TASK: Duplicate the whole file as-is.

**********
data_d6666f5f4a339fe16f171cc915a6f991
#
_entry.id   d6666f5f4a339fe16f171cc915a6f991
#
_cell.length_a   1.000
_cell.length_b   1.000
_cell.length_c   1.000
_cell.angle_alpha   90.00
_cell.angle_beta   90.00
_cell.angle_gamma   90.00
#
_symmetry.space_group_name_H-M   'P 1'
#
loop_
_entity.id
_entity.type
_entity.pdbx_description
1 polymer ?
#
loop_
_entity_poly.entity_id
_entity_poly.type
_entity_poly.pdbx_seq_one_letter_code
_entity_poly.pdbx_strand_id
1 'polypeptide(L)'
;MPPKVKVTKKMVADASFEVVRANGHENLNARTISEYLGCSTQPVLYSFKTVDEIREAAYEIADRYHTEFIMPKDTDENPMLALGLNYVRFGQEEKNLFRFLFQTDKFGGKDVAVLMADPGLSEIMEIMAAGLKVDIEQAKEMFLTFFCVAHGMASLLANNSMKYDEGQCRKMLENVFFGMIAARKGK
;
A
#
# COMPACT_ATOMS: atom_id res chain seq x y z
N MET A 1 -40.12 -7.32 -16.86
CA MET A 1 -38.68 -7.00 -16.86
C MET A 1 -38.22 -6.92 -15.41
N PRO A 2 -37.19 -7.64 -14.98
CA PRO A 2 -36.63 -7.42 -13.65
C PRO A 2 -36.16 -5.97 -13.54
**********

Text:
data_d6666f5f4a339fe16f171cc915a6f991
#
_entry.id   d6666f5f4a339fe16f171cc915a6f991
#
_cell.length_a   1.000
_cell.length_b   1.000
_cell.length_c   1.000
_cell.angle_alpha   90.00
_cell.angle_beta   90.00
_cell.angle_gamma   90.00
#
_symmetry.space_group_name_H-M   'P 1'
#
loop_
_entity.id
_entity.type
_entity.pdbx_description
1 polymer ?
#
loop_
_entity_poly.entity_id
_entity_poly.type
_entity_poly.pdbx_seq_one_letter_code
_entity_poly.pdbx_strand_id
1 'polypeptide(L)'
;MPPKVKVTKKMVADASFEVVRANGHENLNARTISEYLGCSTQPVLYSFKTVDEIREAAYEIADRYHTEFIMPKDTDENPMLALGLNYVRFGQEEKNLFRFLFQTDKFGGKDVAVLMADPGLSEIMEIMAAGLKVDIEQAKEMFLTFFCVAHGMASLLANNSMKYDEGQCRKMLENVFFGMIAARKGK
;
A
#
# COMPACT_ATOMS: atom_id res chain seq x y z
N MET A 1 -40.12 -7.32 -16.86
CA MET A 1 -38.68 -7.00 -16.86
C MET A 1 -38.22 -6.92 -15.41
N PRO A 2 -37.19 -7.64 -14.98
CA PRO A 2 -36.63 -7.42 -13.65
C PRO A 2 -36.16 -5.97 -13.54